Low-cost carrier Ryanair announced an 8% reduction in flights to and from the Italian island of Sardinia this winter, with similar changes in the pipeline for Sicily.
Three domestic routes (Cagliari-Trieste, Alghero-Bari and Alghero-Treviso) have been canceled altogether, and another seven routes, including key connections to Rome, Milan (Bergamo and Malpensa) and Brussels, will decrease in frequency.
The Irish airline — Europe’s largest, by passengers — claims the move is a direct result of a recent ruling by the Italian government. The so-called Omnibus directive aims, in part, to quash airlines’ use of algorithm-based dynamic pricing, a cost-management strategy that sets fares based on supply and demand.
The decree, which has not yet become law, places a general price cap on domestic flights, prohibiting rate hikes that exceed 200% of the average cost of a given route. It also bans the use of algorithms when applied to Sardinia and Sicily, or when used to capitalize on seasonal peaks in demand.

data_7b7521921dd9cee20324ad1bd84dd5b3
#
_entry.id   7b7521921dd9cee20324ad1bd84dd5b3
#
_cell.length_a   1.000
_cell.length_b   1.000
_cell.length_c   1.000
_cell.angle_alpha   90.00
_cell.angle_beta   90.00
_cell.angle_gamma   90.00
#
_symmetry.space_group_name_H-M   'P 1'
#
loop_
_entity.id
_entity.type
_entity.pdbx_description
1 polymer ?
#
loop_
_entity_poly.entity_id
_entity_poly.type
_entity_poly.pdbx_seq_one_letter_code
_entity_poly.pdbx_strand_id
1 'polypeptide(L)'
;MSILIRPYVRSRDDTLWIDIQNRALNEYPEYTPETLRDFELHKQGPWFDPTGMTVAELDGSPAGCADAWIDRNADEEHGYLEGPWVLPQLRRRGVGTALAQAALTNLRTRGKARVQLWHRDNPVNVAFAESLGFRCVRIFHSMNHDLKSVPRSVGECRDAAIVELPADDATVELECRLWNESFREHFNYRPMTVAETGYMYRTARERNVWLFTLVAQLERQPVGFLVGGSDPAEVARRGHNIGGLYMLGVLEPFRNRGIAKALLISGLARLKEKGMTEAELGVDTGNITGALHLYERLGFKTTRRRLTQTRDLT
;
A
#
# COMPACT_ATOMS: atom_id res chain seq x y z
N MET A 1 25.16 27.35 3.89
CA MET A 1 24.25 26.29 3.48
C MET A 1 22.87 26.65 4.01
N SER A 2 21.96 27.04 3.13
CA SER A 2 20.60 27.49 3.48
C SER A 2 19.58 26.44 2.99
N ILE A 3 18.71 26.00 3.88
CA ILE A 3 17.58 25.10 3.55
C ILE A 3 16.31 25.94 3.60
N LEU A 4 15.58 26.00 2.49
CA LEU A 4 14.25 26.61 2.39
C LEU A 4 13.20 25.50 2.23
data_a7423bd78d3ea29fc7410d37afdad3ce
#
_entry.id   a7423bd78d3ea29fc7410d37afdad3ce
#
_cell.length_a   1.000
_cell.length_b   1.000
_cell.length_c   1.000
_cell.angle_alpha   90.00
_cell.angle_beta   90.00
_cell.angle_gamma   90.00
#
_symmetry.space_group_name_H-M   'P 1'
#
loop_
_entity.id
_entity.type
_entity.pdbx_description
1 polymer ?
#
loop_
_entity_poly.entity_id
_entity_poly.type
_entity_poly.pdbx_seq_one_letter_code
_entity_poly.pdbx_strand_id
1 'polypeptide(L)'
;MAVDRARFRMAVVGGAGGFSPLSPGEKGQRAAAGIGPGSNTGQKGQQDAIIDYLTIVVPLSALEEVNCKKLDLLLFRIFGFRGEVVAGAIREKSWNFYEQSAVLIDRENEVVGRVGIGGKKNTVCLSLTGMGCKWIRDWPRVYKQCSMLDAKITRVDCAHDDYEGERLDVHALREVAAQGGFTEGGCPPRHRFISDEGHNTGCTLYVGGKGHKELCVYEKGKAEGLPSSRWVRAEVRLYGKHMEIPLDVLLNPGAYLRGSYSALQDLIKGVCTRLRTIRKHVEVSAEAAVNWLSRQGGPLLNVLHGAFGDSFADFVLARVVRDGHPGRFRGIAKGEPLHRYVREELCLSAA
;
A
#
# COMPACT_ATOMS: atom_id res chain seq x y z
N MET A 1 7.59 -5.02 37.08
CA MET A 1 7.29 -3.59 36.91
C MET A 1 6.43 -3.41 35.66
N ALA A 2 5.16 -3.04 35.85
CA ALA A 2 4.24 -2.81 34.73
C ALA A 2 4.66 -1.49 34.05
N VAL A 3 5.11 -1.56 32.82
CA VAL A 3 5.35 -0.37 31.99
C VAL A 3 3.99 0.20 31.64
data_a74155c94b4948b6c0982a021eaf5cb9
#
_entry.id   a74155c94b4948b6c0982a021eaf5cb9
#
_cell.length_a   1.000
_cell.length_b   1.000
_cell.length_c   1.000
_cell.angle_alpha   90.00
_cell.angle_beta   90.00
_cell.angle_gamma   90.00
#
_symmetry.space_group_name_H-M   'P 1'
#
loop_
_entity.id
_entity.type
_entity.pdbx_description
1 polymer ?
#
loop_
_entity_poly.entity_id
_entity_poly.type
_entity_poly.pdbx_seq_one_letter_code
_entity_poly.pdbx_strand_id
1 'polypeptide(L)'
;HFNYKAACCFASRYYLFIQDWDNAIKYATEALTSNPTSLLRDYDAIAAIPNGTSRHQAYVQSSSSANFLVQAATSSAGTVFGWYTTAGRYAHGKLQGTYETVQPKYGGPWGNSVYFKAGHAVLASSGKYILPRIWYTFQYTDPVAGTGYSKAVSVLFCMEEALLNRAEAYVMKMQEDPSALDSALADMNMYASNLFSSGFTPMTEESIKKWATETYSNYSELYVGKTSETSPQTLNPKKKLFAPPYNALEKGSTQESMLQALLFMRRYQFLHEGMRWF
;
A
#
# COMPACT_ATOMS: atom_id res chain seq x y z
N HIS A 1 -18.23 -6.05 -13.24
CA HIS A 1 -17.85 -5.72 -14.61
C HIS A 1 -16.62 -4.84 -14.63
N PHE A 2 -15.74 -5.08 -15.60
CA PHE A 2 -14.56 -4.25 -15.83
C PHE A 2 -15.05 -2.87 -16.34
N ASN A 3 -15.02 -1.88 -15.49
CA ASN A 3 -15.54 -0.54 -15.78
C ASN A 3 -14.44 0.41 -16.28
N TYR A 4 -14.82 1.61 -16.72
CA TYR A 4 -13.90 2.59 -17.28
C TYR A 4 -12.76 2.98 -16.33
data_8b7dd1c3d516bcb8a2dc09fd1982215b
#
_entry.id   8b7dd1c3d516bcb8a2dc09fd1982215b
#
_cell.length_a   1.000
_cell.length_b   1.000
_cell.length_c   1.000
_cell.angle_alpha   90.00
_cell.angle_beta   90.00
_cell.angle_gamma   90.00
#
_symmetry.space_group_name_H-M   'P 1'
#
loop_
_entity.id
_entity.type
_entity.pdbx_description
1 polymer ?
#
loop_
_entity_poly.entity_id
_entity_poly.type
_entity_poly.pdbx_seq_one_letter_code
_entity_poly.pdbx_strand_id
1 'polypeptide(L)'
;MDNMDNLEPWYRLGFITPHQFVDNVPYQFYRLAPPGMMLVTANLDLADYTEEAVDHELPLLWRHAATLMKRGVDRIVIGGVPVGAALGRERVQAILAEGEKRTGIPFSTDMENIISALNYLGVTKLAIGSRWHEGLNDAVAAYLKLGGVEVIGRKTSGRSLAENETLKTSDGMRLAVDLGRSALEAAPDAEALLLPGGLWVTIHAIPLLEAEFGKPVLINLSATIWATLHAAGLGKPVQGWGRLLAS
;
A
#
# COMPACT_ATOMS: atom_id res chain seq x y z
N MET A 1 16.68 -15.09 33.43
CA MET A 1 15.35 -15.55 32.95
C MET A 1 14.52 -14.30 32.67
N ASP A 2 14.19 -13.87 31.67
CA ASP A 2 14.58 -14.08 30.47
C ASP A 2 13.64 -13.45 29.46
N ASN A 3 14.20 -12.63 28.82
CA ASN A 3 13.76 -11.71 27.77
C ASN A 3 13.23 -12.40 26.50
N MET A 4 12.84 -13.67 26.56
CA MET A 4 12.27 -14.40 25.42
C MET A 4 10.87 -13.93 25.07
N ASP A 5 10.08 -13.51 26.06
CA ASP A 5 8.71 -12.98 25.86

According to Ryanair DAC CEO Eddie Wilson, the move to control travel costs to the islands will not only negatively impact tourism, but is in violation of European Union regulations. In response to Wilson’s assertion, the European Commission said it would ask for clarifications from Rome.
Ryanair’s Chief Commercial Officer Jason McGuinness called on the Ministry of Business and Made in Italy to repeal the decree and to abolish the €6.50 municipal surtax paid by every passenger traveling between the islands and mainland Italy — a proposal he alleges would allow the airline to add 2 million more seats to Sardinia and 3 million more to Sicily beginning in 2024.
On the heels of the Sardinia-Sicily controversy, Ryanair on September 12 launched its winter 2023 and 2024 routes out of Milan (Bergamo and Malpensa), announcing two new aircrafts and 10 new routes between Milan and Belfast, Brussels, Cluj, Iasi, Kaunas, Lanzarote, Lublin, Rovaniemi, Tenerife and Tirana, and increased frequency of connections to Alicante, Barcelona, Malaga, Marrakech, Valencia and Vienna.
Ryanair couched the Milan announcement in critical language, claiming that the Italian government is interfering with their freedom to set low fares on domestic routes, causing them to shift focus and capacity onto international routes “that are not subject to illegal fare limits.”